Gov. Paul LePage probably is not guilty of criminal corruption such that he will land in jail. Under his watch, however, there have been numerous violations of the Maine Right to Know Law, including shredding public records and LePage not retaining copies of official correspondence. The Departments of Health and Human Services and Environmental Protection violated the civil rights of employees, resulting in substantial settlement payments.

The governor is facing a lawsuit by Rep. Mark Eves, D-North Berwick, alleging he violated the legislator’s civil rights,; and the Legislature’s Government Oversight Committee is investigating whether LePage coerced the Good Will-Hinckley School to withdraw a position given to Eves by threatening the loss of state funding. But these are civil law violations.

Although the governor may not go to jail, by all accounts, he is quite guilty of unethical behavior. Starting with the hiring of his daughter and brother-in-law for well-paid state jobs to the more recent withholding of voter-approved bond funding for the Land for Maine’s Future Program, with too many other infractions to list, the governor does not seem to know right from wrong.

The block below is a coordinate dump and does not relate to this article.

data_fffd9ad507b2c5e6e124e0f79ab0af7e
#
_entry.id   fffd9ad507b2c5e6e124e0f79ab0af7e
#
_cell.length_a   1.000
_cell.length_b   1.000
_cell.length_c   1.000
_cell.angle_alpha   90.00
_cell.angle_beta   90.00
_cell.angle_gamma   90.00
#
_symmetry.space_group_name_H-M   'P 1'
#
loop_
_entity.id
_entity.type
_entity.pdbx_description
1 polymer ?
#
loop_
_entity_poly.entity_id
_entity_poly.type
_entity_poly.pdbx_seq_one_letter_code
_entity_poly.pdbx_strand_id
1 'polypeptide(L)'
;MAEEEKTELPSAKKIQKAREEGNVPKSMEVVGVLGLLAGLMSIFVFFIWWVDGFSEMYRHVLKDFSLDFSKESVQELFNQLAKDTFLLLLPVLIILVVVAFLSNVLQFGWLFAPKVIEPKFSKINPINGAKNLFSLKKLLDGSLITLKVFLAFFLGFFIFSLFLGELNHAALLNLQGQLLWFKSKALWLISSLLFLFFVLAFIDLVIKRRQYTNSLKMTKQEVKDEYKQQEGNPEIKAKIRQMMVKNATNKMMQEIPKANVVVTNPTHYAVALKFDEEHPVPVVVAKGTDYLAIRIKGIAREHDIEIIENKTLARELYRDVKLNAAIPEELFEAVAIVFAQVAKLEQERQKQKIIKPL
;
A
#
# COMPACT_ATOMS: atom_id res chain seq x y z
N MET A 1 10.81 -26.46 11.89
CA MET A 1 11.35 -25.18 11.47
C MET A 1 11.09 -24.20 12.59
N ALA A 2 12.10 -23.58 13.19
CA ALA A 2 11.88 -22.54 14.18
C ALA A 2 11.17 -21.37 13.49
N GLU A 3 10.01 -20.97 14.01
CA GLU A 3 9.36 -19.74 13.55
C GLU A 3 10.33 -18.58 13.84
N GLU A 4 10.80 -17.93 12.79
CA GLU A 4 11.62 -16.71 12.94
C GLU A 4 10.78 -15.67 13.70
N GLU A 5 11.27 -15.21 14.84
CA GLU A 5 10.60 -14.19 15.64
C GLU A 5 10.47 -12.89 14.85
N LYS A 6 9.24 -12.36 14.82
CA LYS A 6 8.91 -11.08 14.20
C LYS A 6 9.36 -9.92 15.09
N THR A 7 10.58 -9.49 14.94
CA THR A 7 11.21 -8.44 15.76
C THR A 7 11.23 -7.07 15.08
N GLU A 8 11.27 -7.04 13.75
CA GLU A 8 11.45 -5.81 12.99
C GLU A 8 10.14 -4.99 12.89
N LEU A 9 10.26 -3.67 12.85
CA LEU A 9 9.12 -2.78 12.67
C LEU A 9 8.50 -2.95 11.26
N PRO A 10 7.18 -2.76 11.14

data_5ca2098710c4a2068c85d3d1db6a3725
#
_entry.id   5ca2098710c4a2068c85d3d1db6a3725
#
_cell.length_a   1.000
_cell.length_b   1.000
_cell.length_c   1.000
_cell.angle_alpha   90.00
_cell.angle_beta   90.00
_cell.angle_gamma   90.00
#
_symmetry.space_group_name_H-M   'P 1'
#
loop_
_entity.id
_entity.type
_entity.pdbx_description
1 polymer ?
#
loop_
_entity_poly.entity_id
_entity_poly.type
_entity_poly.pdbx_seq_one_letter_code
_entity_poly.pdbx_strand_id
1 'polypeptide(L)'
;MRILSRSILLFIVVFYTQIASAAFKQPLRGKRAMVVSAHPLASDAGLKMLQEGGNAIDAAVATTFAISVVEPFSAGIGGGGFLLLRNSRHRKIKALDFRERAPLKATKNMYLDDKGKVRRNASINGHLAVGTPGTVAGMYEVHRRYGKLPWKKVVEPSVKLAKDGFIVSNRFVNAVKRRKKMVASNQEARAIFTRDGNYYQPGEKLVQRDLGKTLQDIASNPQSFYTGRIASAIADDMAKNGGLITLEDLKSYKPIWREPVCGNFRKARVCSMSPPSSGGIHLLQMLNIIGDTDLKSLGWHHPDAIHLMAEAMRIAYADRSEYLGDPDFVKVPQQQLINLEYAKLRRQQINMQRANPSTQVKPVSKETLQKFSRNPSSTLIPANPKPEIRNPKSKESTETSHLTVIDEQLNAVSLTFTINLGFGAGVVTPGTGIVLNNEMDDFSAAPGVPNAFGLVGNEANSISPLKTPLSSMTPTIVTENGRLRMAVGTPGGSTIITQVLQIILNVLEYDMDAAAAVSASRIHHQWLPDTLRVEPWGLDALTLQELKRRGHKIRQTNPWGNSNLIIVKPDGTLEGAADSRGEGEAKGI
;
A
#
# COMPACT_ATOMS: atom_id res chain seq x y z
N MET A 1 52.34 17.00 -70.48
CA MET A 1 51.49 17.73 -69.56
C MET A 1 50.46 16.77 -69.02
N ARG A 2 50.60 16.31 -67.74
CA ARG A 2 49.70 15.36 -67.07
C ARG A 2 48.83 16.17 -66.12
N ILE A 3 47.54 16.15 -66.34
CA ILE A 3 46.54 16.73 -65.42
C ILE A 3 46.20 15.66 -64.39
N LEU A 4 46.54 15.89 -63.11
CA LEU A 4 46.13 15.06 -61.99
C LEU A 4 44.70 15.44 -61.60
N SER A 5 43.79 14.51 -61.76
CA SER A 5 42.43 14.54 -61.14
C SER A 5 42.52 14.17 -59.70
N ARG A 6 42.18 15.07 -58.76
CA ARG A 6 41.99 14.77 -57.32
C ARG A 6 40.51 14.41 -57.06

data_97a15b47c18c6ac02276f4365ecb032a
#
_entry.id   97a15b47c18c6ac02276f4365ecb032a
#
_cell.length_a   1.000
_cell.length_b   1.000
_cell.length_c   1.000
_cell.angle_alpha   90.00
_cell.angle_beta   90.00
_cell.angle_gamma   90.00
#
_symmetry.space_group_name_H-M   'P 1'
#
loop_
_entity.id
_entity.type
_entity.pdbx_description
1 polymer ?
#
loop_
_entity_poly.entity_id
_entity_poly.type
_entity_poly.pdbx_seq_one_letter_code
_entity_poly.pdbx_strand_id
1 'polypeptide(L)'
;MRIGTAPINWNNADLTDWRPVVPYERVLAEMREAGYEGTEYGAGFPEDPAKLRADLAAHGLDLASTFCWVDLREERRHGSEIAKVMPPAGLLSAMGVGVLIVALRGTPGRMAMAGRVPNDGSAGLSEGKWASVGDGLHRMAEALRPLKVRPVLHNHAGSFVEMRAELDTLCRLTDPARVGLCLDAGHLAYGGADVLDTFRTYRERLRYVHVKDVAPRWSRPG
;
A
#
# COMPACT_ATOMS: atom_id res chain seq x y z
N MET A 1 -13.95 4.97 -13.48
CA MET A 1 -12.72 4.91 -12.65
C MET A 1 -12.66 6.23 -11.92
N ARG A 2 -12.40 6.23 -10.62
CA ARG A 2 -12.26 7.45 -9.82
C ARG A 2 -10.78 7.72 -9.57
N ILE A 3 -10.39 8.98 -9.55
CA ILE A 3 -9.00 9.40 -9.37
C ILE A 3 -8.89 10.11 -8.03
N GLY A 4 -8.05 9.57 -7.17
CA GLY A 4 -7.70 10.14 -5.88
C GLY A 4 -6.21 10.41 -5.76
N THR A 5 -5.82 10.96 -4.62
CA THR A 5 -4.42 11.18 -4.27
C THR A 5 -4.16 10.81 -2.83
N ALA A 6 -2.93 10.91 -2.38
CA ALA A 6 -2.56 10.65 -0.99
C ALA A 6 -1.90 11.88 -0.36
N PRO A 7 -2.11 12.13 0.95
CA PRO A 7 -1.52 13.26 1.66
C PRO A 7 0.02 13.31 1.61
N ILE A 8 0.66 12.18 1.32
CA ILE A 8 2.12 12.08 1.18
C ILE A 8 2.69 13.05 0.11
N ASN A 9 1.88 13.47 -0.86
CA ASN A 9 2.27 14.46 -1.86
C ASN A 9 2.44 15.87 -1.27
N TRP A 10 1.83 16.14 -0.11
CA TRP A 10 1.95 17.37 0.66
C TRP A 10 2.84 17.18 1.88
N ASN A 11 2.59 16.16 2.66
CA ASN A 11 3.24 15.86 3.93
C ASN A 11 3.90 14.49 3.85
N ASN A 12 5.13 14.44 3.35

In 2014, researchers at Harvard University’s Center for Ethics evaluated corruption in state governments. The good news is Maine government was ranked in the group of states where criminal corruption (the selling of political favors for money) was lowest. Maine did not fare as well with regard to what was defined as “legal corruption” (providing special treatment in return for campaign contributions or endorsements) thanks to LePage. Legal corruption by the Executive Branch under LePage’s leadership was found to be “moderately to very common.” Only the executives of New Jersey and Kentucky fared worse.

This is not the track record of a governor committed to good or fair government.

George Seel


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